Thanks for the article link, it was interesting, though the title kind of threw me off at first. I was expecting him to literally talk about why these languages would win in the long run, not talk about the flaws of the current crop of challengers.

    One point he briefly touched on that I think is important is: “Popular languages have cool names”. If you have a stupid name, your language wont take off. I think this is one of the reasons Tcl has had trouble growing, even though it’s a pretty handy language. It’s name is pronounced “tickle”, and saying to a manager or systems person that you’re using “tickle” always sounds kind of weird. Some of the higher ups at my work can’t even seem to call it “tickle”, they’ll instead say T-C-L. And there really isn’t a good story behind the name either, it’s just an acronym for “Tool Command Language”. Python, on the other hand, has a very cool name. It’s named after Monty Python’s Flying Circus, and it since a python is a type of huge carnivorous snake, it sounds cool to managers and systems people.

    I don’t want to come off sounding like Tcl’s name bothers me, it doesn’t, but I think if it had a cooler name, it would do much better in the market. I think Lisp and Erlang also suffer from having crappy names.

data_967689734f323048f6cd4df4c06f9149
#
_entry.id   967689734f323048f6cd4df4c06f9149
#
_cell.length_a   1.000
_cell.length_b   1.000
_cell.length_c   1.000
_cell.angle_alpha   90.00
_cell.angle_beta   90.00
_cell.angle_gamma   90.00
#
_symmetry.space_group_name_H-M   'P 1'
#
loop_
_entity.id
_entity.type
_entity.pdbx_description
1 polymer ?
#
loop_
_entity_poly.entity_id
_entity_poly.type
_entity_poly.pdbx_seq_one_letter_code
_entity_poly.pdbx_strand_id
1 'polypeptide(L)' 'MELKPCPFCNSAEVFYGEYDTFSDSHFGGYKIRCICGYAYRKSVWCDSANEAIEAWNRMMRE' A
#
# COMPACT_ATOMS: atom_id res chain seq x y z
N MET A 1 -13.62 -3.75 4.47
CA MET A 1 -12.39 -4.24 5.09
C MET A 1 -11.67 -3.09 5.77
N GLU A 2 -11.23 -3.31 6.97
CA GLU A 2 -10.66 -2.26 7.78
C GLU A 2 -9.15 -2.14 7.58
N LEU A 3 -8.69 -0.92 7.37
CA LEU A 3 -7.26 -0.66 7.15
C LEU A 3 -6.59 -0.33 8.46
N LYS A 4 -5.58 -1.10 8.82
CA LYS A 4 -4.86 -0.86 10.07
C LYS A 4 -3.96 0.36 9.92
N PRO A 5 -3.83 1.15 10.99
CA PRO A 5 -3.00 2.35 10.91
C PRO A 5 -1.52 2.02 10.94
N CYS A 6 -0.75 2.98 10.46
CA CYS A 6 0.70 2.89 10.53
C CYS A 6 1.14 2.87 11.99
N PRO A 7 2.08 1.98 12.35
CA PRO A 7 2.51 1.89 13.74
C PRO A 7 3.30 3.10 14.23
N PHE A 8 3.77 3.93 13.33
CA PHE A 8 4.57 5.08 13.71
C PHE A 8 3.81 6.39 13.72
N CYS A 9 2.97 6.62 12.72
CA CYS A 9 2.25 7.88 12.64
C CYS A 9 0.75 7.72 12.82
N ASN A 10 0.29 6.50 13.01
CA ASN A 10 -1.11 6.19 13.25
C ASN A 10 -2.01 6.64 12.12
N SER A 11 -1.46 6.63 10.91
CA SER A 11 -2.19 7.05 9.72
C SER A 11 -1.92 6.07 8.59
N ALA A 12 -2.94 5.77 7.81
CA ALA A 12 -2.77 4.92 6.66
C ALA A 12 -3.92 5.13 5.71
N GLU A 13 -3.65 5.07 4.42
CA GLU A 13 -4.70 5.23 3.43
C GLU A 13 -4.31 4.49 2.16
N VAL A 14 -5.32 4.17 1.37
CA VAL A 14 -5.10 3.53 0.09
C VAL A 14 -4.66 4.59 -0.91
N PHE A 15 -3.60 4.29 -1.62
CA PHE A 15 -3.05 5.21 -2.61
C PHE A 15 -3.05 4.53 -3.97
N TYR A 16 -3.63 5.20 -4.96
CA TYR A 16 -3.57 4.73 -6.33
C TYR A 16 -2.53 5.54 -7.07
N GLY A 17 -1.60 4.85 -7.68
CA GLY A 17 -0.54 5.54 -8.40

10. “Never judge a book by its cover”, or more appropriately, “Never pick up a programming language based on its name alone.” I definitely agree that some languages seem more appealing than others simply because of their names, and I suppose that as with everything else first impressions are the biggest and most important in the decision to begin working with a certain one. I hate to be a link-whore, but I figured you’d find this to be humorous (it’s satire): Student Suspended Over Suspected Use Of PHP. “”We’re not quite sure what PHP is, but we suspect it may be a derivative of PCP, or maybe a new designer drug like GHB.”

  11. lol, I’d feel kind of sad inside if that were real.

    Feel free to post links in the comments, however, be warned that my spam filter sometimes quarantines comments with more than one link (I get sent an email and have to approve them – so they don’t get posted until later). And if there are too many links, it’ll just mark it as spam and I’ll never see it (I’ve gotten lazy about checking my spam folder – plus there seems to be a WordPress bug where it’ll only show you the most recent spam comments).

  12. “Never judge a book by its cover”, or more appropriately, “Never pick up a programming language based on its name alone.” I definitely agree that some languages seem more appealing than others simply because of their names, and I suppose that as with everything else first impressions are the biggest and most important in the decision to begin working with a certain one.